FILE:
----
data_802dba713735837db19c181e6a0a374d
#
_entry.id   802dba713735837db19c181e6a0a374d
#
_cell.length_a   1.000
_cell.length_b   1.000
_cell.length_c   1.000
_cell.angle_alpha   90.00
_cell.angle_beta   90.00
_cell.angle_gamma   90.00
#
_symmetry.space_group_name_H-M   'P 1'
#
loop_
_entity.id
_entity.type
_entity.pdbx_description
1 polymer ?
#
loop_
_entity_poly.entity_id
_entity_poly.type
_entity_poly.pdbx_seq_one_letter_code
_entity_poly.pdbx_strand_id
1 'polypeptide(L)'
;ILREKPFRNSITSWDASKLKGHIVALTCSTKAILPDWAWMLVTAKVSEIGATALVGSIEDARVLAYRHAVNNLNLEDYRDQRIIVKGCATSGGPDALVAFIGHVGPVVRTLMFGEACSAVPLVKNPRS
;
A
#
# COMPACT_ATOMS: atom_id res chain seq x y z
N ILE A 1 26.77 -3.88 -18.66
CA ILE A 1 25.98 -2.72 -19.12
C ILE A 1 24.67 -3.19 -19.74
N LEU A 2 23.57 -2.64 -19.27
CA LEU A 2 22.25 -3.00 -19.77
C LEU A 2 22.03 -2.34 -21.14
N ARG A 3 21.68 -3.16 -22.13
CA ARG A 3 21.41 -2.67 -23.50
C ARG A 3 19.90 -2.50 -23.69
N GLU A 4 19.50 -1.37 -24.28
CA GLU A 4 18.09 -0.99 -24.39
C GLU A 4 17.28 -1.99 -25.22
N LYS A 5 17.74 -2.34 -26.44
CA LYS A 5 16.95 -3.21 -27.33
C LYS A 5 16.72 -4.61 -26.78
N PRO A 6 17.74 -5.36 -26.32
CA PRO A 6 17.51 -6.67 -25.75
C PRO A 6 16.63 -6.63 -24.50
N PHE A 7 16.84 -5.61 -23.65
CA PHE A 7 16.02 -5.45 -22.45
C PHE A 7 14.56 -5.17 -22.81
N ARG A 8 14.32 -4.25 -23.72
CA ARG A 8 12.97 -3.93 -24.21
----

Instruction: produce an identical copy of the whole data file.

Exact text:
data_802dba713735837db19c181e6a0a374d
#
_entry.id   802dba713735837db19c181e6a0a374d
#
_cell.length_a   1.000
_cell.length_b   1.000
_cell.length_c   1.000
_cell.angle_alpha   90.00
_cell.angle_beta   90.00
_cell.angle_gamma   90.00
#
_symmetry.space_group_name_H-M   'P 1'
#
loop_
_entity.id
_entity.type
_entity.pdbx_description
1 polymer ?
#
loop_
_entity_poly.entity_id
_entity_poly.type
_entity_poly.pdbx_seq_one_letter_code
_entity_poly.pdbx_strand_id
1 'polypeptide(L)'
;ILREKPFRNSITSWDASKLKGHIVALTCSTKAILPDWAWMLVTAKVSEIGATALVGSIEDARVLAYRHAVNNLNLEDYRDQRIIVKGCATSGGPDALVAFIGHVGPVVRTLMFGEACSAVPLVKNPRS
;
A
#
# COMPACT_ATOMS: atom_id res chain seq x y z
N ILE A 1 26.77 -3.88 -18.66
CA ILE A 1 25.98 -2.72 -19.12
C ILE A 1 24.67 -3.19 -19.74
N LEU A 2 23.57 -2.64 -19.27
CA LEU A 2 22.25 -3.00 -19.77
C LEU A 2 22.03 -2.34 -21.14
N ARG A 3 21.68 -3.16 -22.13
CA ARG A 3 21.41 -2.67 -23.50
C ARG A 3 19.90 -2.50 -23.69
N GLU A 4 19.50 -1.37 -24.28
CA GLU A 4 18.09 -0.99 -24.39
C GLU A 4 17.28 -1.99 -25.22
N LYS A 5 17.74 -2.34 -26.44
CA LYS A 5 16.95 -3.21 -27.33
C LYS A 5 16.72 -4.61 -26.78
N PRO A 6 17.74 -5.36 -26.32
CA PRO A 6 17.51 -6.67 -25.75
C PRO A 6 16.63 -6.63 -24.50
N PHE A 7 16.84 -5.61 -23.65
CA PHE A 7 16.02 -5.45 -22.45
C PHE A 7 14.56 -5.17 -22.81
N ARG A 8 14.32 -4.25 -23.72
CA ARG A 8 12.97 -3.93 -24.21